A bowl of LSD-laced sangria. A thumping soundtrack. Dancers at the top of their game. With the lurid and kinetic Climax, Gaspar Noé takes a tripinto a memorable, manic and murderous all-night party. Loosely based on a true story that dates back to the 90s, it starts with a troupe busting moves, downing beverages and blowing off steam after rehearsals, then discovering that their drinks have been spiked. That said, 'discover' isn't really the best word to describe folks realising that their nightmare is real. It's wholly accurate, however it can't completely convey Selva (Sofia Boutella) and her crew's horrific predicament.
Writing as well as directing and co-editing, Noé isn't interested in explaining or describing, so that's about as far as his narrative goes.But, as the Argentine-born, French-based provocateur keeps demonstrating with each successive picture, he loves plunging audiences into hallucinatory and immersive worlds. From I Stand Alone and Irreversible to Enter the Void and Love, every movie on his resume involves a straightforward set-up, followed by a descent into chaos and mayhem of varying kinds. That said, Climax's might just be the most literal. One moment, everyone is eagerly strutting their stuff in a seemingly safe space. The next, an orgy of screams, tears, paranoia, sex, blood and death is the new normal.
From a largely non-professional cast that numbers 24, all trapped in a remote hall as snow falls outside, connective threads emerge. Selva isn't particularly happy with anyone, and David (Romain Guillermic) considers himself the ladies man of the gang. Emmanuelle (Claude Gajan Maull) is trying to balance her career with being a mother to the young Tito (Vince Galliot Cumant), while everyone just wants to let loose as Daddy the DJ (Kiddy Smile) hits the decks. Personal squabbles, petty grievances and plenty of baggage all add to a jittery, claustrophobic mood, and that's before the acid takes effect. When the drugs kick in, so too do the group's fears and insecurities, the competitive vibe that comes with performing for a living, and the emotional and physical slaughter.
Epitomising the idea that style can equal substance (as he has across his entire filmography), it's how Noé spins this story that mesmerises. Whether he's watching the troupe unleash their stellar dance skills in Climax's hypnotic first half, or charting carnage in its second, there's never a dull moment. There's never an average or unengaging moment either, or one that doesn't want to get a rise out of viewers. All of the director's usual traits are on display, from the propulsive tunes that set a distinctive rhythm, to the fluid and floating camerawork by his now four-time cinematographer Benoît Debie, to his penchant for evocative red lighting. And yet, pairing them with dance is a masterstroke. Noé already has a handful of music videos to his name, including for Nick Cave, Placebo and Daft Punk's Thomas Bangalter (who contributes a new song to Climax's soundtrack), but in mixing fancy footwork and horror, he might've found his true calling.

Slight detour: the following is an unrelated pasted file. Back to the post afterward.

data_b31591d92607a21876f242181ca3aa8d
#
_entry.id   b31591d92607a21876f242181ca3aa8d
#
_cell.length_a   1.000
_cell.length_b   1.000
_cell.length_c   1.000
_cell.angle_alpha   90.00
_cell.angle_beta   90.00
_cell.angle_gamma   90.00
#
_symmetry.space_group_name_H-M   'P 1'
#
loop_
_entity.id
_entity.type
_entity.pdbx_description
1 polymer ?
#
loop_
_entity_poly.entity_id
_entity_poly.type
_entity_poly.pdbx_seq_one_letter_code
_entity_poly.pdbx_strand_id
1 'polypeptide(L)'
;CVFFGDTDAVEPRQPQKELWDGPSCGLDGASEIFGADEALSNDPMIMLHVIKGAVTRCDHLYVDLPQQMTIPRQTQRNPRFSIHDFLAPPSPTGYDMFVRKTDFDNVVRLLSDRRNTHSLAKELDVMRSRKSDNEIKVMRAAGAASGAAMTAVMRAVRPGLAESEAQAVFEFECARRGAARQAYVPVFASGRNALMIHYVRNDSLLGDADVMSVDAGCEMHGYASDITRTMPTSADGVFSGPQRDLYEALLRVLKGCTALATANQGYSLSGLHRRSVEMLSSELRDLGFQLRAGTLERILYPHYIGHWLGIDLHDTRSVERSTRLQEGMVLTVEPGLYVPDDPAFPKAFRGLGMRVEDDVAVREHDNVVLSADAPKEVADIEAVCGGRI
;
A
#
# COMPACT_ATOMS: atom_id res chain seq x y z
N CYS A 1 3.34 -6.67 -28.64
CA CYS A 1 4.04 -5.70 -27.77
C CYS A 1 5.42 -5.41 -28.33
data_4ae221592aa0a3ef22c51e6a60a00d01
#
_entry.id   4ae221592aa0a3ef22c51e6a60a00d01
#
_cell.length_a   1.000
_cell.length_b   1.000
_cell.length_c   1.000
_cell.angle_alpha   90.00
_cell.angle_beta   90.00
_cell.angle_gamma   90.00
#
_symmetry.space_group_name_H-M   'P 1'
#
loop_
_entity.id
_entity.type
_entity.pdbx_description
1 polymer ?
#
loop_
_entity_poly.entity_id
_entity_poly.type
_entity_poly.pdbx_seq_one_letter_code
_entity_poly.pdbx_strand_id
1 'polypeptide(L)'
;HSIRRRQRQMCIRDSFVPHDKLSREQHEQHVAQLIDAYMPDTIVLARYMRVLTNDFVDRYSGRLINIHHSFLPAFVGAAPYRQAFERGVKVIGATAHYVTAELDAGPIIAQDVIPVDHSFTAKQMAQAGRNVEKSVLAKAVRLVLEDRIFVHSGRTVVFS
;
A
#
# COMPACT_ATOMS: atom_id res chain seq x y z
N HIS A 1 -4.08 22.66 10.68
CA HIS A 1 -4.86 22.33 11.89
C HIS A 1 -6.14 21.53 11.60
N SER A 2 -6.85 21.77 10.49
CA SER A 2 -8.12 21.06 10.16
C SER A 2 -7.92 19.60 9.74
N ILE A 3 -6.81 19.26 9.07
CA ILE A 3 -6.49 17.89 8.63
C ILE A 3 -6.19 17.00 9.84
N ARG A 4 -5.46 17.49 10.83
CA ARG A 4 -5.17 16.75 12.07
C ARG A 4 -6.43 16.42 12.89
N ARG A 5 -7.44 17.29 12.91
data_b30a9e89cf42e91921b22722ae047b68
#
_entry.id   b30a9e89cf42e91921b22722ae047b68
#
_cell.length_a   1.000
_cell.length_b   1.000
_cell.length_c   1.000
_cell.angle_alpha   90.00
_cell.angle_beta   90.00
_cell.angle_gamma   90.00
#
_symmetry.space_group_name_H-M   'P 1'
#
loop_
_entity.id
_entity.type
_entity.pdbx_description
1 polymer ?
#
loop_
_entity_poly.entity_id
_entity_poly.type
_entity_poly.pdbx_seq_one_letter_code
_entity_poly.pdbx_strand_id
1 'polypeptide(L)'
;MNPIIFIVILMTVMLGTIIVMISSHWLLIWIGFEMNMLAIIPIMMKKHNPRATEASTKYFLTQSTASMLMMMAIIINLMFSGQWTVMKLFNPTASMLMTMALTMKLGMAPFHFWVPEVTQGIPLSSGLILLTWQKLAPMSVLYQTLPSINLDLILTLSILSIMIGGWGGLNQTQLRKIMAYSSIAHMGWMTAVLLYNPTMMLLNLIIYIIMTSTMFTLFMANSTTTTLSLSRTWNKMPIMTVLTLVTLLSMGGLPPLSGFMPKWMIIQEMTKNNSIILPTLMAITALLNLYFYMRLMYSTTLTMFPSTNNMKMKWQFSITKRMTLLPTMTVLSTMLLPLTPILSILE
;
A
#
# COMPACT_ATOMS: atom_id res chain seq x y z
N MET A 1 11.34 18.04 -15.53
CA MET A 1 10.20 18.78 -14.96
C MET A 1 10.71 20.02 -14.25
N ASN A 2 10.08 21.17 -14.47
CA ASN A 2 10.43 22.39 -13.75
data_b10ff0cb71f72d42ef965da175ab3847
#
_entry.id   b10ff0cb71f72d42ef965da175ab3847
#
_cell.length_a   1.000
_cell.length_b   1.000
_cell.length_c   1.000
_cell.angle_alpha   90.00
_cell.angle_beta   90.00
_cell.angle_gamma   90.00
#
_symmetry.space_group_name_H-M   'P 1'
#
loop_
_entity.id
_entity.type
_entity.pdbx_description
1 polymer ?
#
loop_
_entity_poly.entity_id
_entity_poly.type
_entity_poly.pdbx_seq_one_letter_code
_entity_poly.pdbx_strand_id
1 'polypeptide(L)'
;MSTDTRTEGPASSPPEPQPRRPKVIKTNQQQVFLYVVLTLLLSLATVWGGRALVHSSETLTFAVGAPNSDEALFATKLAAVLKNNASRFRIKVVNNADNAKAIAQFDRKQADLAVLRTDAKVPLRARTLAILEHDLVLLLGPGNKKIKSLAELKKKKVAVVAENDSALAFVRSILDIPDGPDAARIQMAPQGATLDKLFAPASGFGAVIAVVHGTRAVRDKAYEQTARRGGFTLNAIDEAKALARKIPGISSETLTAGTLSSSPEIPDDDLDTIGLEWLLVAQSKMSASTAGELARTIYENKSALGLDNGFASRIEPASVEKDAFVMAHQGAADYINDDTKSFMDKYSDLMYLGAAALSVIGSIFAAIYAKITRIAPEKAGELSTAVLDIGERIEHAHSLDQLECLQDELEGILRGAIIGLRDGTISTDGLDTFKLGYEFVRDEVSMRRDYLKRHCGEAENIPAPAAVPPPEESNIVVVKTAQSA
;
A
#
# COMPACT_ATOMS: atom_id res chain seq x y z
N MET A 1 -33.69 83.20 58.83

That's not to say that Climax doesn't have thematic bite as it both revels in and dissects hedonism, and posits that creation and destruction are two sides of the same coin. Nor does it mean that Noé isn't up to his usual tongue-in-cheek tricks (he introduces his main players via video auditions screened on a TV, with VHS tapes of boundary-pushing classics like Suspiria and Salò underneath). But the film is an experience above all else. Purposefully overwhelming the senses — and trying to shatter them, too — it pulls you in with a lengthy sequence of astonishing choreography. It gets your toes tapping until they can't stop. Then, it forces its pulsating frenzy into your soul. The result is Noé at his best, and is best summarised by a song by his regular collaborator Bangalter. In a sea of sweat and terror, Climax loses itself, its characters and its audience to dance in the most bold, unhinged and thrilling way.